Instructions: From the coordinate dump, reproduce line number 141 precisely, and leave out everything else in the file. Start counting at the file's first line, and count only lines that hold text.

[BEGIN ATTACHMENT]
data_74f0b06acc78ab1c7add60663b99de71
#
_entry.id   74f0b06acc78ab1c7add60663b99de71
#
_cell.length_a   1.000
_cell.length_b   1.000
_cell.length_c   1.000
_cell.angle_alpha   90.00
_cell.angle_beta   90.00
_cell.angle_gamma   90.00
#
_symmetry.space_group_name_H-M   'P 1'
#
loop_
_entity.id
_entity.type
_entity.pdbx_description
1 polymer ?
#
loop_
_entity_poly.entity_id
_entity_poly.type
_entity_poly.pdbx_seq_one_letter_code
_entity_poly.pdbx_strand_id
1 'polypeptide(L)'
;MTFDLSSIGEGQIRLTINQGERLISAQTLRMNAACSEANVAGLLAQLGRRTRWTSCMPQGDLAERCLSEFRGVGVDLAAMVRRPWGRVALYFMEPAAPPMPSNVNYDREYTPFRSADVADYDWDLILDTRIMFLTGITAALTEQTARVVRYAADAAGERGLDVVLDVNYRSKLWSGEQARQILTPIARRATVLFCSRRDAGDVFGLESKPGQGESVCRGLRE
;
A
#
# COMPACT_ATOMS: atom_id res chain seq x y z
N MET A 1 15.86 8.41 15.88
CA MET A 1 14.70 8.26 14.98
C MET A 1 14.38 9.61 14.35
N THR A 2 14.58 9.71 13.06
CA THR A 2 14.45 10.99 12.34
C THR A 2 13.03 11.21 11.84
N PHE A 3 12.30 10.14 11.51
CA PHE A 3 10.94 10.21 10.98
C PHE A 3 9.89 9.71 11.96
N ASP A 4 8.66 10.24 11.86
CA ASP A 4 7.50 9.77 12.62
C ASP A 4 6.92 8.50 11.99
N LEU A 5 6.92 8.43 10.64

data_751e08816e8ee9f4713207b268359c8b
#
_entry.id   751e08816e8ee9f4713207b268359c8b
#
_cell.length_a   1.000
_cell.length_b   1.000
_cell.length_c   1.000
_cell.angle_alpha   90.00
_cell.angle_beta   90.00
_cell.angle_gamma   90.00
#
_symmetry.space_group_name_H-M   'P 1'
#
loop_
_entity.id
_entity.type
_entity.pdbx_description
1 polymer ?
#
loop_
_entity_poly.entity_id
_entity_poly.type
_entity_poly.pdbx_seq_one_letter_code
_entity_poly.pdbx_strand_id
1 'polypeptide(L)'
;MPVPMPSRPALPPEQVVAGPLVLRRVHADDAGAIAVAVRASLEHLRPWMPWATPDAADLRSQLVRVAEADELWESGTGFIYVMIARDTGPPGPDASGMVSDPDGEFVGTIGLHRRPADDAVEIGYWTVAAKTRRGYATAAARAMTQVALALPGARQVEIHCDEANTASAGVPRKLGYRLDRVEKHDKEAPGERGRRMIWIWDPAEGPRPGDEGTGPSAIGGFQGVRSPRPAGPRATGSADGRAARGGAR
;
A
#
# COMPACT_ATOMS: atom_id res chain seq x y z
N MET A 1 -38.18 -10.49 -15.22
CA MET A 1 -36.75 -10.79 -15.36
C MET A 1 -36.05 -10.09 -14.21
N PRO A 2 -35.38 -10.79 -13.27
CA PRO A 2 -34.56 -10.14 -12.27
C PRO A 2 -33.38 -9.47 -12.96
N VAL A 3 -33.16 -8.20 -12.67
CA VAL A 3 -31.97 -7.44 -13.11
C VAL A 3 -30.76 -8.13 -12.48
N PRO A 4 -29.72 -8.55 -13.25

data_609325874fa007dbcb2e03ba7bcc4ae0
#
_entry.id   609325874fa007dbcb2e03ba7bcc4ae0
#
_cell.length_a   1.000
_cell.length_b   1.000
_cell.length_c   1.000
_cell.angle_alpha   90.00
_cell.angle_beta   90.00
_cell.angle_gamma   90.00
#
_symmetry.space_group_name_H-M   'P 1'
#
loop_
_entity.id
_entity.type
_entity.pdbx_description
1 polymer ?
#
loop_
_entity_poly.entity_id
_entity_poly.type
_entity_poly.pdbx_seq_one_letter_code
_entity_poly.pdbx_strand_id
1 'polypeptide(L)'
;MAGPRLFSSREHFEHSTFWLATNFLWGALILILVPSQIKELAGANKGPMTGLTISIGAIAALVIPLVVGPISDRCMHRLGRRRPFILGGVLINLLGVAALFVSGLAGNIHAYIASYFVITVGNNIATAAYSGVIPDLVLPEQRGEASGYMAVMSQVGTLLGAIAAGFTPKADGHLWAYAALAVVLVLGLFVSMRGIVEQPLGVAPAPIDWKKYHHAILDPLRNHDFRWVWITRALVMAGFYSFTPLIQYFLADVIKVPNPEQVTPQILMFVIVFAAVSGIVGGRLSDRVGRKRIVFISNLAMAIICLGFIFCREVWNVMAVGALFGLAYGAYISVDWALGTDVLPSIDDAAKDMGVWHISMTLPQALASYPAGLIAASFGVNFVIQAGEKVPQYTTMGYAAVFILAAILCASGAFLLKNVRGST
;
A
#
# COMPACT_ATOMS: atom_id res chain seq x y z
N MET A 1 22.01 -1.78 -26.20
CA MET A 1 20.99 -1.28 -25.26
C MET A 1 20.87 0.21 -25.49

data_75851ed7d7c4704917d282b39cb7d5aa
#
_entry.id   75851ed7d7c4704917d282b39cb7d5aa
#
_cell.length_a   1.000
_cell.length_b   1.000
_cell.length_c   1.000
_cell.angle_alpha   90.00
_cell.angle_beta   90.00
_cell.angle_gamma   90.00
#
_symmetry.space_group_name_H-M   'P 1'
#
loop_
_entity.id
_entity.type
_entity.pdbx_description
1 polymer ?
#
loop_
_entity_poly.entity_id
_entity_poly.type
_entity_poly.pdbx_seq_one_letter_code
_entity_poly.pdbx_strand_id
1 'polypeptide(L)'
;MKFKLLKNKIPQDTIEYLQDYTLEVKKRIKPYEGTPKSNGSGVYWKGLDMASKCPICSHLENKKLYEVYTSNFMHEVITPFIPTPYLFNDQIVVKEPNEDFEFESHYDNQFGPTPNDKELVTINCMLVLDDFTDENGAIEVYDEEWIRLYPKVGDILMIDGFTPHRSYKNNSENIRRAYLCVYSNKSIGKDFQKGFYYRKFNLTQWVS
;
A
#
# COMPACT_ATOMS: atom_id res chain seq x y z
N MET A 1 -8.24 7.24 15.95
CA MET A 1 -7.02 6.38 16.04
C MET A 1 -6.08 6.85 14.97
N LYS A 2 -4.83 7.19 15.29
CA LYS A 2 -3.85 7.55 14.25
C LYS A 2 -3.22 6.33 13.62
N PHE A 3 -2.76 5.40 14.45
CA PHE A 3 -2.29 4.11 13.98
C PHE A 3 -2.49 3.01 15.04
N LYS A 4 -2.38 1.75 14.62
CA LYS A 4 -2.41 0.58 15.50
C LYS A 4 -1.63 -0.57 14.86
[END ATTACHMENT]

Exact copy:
1 'polypeptide(L)'